You know, I’ve always wanted to be an actress. Well, at least when I was younger. I even joined the drama club in Secondary School (Junior High) and managed to get a few small parts, before stopping completely because of exams.
Once or twice I can even remember getting butterflies in the pit of my stomach, and experiencing stage fright. But thankfully I have learnt how to deal with them, because even now it rears its ugly head just to show me who’s the boss. Each time though, I take it in stride, always making a decision to do what I am supposed to do. Read a piece of poetry or give a speech.
But before all of that, there was always writing. Something for which I didn’t need to learn any more lines, because I would be the one creating them. The one assuming the role of that said character, or the entire cast, depending on what the story needed. Busy learning how to come up with appropriate lines for entirely different situations, which (as I am sure all of know) is more than nice.
Believe me, writing is amazing. So, when I read that piece of advice posted above – become your character at least when you write from the novel on writing, Characters, Emotion & Viewpoint (by Nancy Kress), I thought I’d share it with you. Because our readers cannot go into our heads, to learn everything we know about our characters. Instead, we have to get everything down on the page, leaving only the salient bits that are relevant (for whatever part of the story they are at).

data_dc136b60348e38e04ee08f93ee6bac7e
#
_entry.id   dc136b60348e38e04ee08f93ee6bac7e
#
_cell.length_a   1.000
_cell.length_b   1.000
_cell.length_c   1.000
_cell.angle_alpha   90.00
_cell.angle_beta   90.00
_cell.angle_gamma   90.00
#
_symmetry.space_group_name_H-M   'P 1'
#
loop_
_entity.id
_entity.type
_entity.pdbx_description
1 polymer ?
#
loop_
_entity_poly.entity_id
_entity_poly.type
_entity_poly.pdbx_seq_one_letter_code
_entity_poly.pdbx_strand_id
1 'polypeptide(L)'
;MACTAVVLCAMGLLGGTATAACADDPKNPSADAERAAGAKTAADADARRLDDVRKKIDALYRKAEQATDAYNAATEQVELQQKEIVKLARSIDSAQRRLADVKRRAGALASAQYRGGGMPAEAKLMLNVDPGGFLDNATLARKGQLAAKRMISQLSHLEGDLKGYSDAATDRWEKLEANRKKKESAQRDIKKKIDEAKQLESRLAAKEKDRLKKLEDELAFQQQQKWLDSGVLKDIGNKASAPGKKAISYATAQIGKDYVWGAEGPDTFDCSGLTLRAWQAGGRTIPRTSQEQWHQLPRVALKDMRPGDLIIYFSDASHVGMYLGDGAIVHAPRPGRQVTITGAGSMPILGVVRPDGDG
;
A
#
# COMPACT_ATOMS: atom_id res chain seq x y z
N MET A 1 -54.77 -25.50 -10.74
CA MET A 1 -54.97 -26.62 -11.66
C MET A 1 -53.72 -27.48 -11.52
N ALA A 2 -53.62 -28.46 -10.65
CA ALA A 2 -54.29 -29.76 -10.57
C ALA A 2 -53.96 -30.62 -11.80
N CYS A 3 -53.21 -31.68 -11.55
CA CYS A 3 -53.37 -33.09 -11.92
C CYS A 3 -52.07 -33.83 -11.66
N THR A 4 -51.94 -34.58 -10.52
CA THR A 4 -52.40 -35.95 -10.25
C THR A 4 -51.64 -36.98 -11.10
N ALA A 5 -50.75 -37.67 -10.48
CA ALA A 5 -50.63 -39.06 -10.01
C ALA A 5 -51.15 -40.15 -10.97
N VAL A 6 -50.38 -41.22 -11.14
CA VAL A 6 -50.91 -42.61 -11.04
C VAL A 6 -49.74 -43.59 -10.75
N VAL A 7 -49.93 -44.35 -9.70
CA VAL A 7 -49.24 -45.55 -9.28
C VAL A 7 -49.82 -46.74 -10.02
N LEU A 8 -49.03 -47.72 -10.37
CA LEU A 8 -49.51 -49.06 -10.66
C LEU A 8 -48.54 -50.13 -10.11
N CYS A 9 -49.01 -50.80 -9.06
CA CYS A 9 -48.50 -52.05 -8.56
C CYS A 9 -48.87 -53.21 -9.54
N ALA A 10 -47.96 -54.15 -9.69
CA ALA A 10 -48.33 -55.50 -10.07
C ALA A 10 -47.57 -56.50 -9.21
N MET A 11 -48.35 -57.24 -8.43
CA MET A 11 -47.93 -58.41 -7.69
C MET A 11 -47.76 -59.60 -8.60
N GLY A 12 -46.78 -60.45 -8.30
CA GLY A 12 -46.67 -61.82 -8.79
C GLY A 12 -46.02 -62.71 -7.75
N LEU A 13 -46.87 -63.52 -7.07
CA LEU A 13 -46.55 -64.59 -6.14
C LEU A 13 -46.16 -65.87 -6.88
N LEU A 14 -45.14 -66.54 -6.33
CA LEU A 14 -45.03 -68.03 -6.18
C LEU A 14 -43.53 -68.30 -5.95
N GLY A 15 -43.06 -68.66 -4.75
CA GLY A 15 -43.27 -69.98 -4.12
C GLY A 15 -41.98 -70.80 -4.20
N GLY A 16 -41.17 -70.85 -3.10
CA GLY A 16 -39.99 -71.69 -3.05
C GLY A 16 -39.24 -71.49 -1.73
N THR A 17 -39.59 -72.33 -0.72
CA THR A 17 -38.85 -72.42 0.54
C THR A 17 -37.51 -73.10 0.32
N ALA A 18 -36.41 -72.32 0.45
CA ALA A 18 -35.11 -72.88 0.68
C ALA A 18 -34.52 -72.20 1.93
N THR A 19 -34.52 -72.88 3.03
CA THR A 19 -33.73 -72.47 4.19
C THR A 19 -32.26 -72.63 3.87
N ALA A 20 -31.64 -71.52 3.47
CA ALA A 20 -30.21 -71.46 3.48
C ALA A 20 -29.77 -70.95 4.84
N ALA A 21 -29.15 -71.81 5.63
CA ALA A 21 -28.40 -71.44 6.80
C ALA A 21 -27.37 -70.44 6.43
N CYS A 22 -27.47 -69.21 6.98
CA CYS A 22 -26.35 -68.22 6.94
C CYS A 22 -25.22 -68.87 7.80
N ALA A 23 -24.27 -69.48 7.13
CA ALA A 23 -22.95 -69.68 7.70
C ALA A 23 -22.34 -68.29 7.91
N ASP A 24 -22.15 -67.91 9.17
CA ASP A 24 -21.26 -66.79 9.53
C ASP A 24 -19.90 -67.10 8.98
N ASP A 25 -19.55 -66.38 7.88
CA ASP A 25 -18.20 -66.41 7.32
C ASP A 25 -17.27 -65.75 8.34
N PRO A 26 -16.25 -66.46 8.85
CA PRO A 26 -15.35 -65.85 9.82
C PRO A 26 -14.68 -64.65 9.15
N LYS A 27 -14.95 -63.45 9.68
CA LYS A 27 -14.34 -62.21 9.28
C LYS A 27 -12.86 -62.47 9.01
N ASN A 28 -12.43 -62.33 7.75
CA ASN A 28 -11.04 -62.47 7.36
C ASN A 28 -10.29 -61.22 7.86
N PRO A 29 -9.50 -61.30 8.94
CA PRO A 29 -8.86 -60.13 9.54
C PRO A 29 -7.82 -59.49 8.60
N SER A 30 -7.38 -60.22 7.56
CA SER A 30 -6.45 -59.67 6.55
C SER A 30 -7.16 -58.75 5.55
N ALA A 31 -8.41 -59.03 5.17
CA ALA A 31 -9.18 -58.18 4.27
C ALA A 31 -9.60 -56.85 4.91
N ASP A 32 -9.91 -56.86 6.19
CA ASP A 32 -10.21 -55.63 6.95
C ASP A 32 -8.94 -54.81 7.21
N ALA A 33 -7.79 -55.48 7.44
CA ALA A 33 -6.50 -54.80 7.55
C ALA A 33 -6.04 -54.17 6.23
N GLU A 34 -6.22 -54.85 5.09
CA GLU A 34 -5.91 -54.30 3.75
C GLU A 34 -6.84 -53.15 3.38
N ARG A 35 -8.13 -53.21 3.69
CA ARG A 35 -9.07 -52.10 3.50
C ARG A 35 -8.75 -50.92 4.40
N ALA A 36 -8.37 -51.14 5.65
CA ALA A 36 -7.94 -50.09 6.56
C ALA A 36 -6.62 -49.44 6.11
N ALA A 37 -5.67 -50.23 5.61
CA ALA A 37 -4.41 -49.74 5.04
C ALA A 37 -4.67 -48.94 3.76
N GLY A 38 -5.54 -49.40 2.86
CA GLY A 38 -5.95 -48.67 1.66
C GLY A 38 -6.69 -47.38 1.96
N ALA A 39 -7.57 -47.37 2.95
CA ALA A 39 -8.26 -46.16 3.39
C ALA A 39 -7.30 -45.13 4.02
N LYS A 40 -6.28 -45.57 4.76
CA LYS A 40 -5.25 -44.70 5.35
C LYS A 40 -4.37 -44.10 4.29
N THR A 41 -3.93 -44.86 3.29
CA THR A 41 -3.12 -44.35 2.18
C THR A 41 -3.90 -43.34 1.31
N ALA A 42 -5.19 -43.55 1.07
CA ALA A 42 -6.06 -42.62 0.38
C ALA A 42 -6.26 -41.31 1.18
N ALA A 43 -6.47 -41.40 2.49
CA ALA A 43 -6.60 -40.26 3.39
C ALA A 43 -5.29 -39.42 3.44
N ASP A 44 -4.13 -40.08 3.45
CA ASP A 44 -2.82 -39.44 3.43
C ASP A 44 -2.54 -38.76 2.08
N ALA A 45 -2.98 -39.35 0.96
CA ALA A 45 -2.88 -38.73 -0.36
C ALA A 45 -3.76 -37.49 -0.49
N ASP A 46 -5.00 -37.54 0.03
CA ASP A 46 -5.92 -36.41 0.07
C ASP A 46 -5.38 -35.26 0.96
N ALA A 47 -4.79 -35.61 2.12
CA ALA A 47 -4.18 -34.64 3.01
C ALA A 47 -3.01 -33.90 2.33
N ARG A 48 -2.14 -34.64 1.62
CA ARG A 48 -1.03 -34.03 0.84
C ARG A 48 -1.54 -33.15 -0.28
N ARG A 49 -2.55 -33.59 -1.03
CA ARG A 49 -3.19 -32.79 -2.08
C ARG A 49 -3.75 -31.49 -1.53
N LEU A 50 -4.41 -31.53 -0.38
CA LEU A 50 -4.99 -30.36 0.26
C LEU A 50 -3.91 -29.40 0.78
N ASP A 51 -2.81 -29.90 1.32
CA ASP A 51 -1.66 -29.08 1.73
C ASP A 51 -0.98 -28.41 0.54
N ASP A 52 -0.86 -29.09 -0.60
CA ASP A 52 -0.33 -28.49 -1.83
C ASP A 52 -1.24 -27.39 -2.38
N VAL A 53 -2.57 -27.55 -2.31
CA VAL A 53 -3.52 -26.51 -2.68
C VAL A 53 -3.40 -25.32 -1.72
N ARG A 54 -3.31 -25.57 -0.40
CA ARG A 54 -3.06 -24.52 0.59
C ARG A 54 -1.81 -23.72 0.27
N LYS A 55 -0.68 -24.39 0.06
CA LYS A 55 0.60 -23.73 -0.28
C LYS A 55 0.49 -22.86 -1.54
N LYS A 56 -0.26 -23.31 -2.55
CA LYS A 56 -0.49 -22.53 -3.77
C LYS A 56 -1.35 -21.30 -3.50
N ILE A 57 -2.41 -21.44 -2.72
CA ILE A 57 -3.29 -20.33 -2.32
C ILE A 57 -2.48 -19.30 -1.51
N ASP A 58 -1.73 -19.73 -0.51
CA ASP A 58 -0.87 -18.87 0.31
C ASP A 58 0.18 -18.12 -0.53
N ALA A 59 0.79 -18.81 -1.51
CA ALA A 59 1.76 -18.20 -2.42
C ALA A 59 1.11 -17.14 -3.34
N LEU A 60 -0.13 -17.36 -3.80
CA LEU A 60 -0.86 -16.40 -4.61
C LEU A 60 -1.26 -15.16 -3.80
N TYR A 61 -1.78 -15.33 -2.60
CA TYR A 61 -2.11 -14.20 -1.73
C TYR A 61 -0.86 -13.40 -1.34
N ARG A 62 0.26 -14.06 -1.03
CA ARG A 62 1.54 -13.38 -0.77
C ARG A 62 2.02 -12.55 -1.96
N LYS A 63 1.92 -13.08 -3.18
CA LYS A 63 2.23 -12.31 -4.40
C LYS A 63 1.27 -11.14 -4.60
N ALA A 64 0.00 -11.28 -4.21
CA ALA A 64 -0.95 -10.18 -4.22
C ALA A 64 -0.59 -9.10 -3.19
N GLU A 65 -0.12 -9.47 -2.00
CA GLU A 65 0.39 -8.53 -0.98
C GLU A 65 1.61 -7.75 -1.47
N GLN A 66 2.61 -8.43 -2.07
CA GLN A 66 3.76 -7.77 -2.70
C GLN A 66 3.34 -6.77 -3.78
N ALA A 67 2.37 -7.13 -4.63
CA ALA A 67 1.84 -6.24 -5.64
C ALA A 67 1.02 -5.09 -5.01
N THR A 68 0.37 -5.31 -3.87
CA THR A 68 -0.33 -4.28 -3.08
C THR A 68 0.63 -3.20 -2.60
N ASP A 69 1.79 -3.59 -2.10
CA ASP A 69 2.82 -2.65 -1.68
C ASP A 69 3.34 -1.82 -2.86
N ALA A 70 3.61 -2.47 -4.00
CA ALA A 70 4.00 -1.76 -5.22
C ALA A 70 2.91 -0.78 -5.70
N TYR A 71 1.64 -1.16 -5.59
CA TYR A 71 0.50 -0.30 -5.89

And what better way to do that than by crawling into our character’s (/ characters’) skin. Especially when writing, so we can create an accurate picture. Get everything that’s pertinent. Then, when we’re done, we can slip back out, and assess what we’ve done. Both as a writer, but also preferably as a reader, to ensure that everything’s just alright.
Like always, keep writing and all the best!
In our hyper-induced state of overwork sometimes knowing what to say no to can lead to some relief. However stopping for the writer may also cause stasis which would have been avoided if we agreed beforehand to focus and plunge on. Or in other words to finish what we start.
Forget the new idea that seems to toy with you, from the periphery. It is only a distraction. Write it down it you must but then get back to work. Wrap your mind around the idea of bringing that current thing to fruition, because every step will bring you closer to mastery. Control. Self-confidence.
I am sure we all have drawers, shelves and folders of uncompleted work. But what if right now we decide that the project we are working on ‘now’ is relevant. What if for one minute we give ourselves the green light to focus on the work at hand. To bring it to a state of completion, doing away with the meddlesome voice in our head that is already searching for something better. Different. Or greater. Forget that irksome voice. The best thing you can do right now is to focus on the project in front of you. Bring it to fruition.
Yes, get into the habit of finishing what you start. Even if you have to resort to tricks, treats, mini-prizes, goals and mission statements. Nobody said it was going to be easy, so pace yourself. Train yourself for the long haul.
How? By breaking big projects down into smaller, more manageable ones. Choose to write between 500-1000 words so you don’t unwittingly cause yourself to freeze, and whenever necessary take a break, and as always all the best with your writing!